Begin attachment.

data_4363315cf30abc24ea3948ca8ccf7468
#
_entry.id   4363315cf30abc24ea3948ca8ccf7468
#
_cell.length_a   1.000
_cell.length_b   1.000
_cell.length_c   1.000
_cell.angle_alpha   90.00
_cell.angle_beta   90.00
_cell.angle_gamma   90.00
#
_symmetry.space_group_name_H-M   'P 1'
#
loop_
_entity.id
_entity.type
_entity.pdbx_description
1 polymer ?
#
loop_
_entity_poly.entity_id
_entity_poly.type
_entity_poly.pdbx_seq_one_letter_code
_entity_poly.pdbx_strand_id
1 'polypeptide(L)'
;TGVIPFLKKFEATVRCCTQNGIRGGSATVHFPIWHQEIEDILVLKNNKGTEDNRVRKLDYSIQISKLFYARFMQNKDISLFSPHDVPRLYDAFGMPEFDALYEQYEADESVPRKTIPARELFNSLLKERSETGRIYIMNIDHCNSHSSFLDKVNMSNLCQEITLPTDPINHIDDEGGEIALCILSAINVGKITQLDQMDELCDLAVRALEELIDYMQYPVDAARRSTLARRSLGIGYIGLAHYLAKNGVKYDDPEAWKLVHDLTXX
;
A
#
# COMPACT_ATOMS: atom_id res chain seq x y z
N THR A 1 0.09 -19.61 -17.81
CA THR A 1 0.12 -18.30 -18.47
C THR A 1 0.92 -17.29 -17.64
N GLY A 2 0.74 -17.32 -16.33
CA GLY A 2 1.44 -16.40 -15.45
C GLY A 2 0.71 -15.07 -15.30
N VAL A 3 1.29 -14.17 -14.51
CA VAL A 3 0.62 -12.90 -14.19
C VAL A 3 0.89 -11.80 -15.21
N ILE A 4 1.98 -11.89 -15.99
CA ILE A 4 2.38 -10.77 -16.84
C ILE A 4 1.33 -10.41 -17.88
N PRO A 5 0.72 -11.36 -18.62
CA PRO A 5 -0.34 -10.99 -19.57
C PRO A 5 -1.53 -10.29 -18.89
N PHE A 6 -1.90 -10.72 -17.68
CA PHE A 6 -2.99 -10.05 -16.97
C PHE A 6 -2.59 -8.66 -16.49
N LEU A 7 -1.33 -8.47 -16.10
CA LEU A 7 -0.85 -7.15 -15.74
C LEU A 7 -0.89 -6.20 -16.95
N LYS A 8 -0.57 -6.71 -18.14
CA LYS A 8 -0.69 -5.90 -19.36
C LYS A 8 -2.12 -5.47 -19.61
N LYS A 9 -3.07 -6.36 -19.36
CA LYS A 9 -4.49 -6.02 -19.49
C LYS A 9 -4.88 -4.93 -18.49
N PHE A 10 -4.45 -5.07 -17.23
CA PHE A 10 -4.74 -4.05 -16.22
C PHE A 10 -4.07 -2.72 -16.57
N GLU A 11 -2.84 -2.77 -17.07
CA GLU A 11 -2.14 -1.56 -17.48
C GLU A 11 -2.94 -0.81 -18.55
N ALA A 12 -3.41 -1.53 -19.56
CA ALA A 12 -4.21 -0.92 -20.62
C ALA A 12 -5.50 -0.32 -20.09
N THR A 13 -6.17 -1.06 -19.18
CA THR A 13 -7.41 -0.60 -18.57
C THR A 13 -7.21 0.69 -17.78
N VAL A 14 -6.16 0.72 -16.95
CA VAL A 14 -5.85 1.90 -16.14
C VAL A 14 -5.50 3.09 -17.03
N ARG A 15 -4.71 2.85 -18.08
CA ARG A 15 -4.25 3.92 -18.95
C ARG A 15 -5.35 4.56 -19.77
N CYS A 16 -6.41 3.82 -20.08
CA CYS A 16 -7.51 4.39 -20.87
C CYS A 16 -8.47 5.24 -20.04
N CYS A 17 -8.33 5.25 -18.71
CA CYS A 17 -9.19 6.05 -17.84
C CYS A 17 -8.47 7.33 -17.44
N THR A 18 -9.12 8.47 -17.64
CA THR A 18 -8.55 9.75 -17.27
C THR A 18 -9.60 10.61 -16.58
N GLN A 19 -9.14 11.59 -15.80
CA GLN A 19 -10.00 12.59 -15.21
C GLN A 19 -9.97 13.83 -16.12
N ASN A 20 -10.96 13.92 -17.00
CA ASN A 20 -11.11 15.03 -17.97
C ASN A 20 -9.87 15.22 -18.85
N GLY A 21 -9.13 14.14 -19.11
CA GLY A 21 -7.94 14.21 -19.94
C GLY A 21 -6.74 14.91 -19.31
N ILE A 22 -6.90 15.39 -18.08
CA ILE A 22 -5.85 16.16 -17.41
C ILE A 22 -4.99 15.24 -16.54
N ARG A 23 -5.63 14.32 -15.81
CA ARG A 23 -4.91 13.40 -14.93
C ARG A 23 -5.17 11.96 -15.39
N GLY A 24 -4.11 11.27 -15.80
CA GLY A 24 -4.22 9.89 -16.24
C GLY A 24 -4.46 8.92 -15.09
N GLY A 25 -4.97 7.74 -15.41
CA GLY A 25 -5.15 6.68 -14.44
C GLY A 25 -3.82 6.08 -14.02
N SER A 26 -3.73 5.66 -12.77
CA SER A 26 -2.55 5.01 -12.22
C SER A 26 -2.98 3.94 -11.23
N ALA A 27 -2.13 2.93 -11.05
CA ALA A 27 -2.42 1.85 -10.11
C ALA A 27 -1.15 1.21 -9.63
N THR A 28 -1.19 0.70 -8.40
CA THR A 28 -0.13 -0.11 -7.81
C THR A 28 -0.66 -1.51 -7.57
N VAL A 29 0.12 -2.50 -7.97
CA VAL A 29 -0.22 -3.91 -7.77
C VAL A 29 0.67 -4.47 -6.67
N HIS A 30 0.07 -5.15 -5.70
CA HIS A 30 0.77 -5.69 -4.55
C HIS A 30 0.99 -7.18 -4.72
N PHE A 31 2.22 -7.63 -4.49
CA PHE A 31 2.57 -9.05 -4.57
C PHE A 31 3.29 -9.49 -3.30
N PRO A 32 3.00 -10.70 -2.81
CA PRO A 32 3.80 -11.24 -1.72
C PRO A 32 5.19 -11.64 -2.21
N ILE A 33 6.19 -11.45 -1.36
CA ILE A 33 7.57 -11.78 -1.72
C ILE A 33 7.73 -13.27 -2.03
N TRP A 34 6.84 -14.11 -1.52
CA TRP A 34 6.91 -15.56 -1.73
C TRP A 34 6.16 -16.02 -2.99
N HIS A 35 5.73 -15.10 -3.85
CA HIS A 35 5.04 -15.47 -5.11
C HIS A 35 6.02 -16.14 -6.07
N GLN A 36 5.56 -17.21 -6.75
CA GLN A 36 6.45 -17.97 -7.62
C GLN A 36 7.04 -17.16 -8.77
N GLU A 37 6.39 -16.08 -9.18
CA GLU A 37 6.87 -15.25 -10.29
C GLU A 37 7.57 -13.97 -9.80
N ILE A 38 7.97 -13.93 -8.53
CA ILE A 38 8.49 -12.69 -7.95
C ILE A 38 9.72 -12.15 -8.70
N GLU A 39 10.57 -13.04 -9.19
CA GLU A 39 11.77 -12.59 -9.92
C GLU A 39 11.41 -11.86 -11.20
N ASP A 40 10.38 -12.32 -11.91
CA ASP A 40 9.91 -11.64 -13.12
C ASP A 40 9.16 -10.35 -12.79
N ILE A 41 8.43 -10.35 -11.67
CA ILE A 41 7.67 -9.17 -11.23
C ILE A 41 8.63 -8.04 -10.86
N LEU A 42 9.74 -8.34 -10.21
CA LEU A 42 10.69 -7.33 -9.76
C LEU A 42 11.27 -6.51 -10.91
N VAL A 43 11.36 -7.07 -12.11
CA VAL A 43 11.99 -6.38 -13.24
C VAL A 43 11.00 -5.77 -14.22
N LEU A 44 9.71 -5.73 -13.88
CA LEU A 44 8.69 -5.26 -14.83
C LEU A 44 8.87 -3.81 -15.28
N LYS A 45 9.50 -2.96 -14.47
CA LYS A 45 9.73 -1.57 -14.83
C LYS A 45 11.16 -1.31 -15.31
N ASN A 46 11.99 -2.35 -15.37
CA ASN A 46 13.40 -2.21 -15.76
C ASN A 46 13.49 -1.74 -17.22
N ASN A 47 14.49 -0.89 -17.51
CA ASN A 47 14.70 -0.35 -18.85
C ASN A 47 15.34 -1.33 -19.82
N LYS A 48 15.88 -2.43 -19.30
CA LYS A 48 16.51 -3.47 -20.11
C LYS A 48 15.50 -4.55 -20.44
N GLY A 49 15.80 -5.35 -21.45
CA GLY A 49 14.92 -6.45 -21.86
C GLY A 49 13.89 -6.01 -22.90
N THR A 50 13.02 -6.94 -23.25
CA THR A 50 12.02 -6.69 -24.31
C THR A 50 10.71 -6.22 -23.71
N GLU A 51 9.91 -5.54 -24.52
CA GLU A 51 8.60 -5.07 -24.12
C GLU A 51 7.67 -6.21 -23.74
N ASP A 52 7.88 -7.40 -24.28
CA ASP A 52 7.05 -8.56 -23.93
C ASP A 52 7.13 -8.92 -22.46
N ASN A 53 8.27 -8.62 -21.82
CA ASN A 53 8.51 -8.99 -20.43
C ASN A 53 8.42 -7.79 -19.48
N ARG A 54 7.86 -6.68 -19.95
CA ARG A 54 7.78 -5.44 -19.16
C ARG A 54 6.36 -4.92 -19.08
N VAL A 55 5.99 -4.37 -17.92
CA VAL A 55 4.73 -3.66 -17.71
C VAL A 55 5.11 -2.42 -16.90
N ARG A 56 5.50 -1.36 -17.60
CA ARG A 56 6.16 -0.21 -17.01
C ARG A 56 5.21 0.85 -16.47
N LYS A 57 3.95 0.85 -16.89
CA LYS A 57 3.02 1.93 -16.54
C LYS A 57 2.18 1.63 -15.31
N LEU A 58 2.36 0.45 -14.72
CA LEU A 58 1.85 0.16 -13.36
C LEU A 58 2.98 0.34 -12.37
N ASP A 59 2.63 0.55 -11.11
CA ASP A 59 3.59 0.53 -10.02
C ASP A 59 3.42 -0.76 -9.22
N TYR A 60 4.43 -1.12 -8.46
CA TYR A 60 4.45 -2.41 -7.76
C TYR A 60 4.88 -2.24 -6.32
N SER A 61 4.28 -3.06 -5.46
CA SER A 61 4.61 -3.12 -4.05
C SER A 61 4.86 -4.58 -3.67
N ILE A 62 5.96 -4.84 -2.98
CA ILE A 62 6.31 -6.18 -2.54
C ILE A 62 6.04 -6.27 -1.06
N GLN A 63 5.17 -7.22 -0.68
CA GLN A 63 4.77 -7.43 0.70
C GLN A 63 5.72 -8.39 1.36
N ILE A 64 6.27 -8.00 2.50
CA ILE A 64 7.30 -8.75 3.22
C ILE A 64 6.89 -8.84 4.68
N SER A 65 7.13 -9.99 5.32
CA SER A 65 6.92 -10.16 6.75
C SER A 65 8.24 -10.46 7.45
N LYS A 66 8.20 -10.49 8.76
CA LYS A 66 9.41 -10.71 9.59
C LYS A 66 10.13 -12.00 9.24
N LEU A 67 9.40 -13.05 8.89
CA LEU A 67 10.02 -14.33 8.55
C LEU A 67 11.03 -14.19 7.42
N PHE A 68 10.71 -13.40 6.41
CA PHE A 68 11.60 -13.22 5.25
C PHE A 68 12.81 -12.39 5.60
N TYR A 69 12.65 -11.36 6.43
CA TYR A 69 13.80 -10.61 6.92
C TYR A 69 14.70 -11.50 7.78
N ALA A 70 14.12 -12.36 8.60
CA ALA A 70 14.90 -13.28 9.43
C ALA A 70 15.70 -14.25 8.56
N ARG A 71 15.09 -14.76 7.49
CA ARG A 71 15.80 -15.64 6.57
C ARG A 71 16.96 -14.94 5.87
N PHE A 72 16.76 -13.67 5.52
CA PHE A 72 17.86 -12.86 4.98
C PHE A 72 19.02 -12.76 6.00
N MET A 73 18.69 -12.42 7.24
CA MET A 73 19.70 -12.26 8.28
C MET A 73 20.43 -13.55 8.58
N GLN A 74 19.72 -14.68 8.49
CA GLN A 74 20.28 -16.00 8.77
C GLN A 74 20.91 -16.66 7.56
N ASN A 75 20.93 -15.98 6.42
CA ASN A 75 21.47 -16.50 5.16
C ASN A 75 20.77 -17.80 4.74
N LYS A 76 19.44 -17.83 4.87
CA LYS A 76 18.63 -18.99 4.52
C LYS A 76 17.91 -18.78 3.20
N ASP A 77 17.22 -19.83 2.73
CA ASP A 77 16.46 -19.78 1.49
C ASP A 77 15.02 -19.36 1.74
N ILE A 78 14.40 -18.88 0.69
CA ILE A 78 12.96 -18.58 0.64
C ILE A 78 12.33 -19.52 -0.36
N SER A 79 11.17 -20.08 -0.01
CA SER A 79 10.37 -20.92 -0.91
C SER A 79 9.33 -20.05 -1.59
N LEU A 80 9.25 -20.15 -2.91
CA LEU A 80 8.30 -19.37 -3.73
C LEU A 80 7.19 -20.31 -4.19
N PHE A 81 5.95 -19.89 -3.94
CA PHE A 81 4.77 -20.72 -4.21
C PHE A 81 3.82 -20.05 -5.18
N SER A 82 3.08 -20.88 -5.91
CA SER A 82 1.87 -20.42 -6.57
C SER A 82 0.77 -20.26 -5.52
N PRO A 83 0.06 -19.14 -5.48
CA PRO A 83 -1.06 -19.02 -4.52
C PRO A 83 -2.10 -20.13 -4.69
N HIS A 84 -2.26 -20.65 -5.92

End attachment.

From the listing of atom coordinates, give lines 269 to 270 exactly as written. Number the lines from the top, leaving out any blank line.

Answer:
CA LEU A 80 8.30 -19.37 -3.73
C LEU A 80 7.19 -20.31 -4.19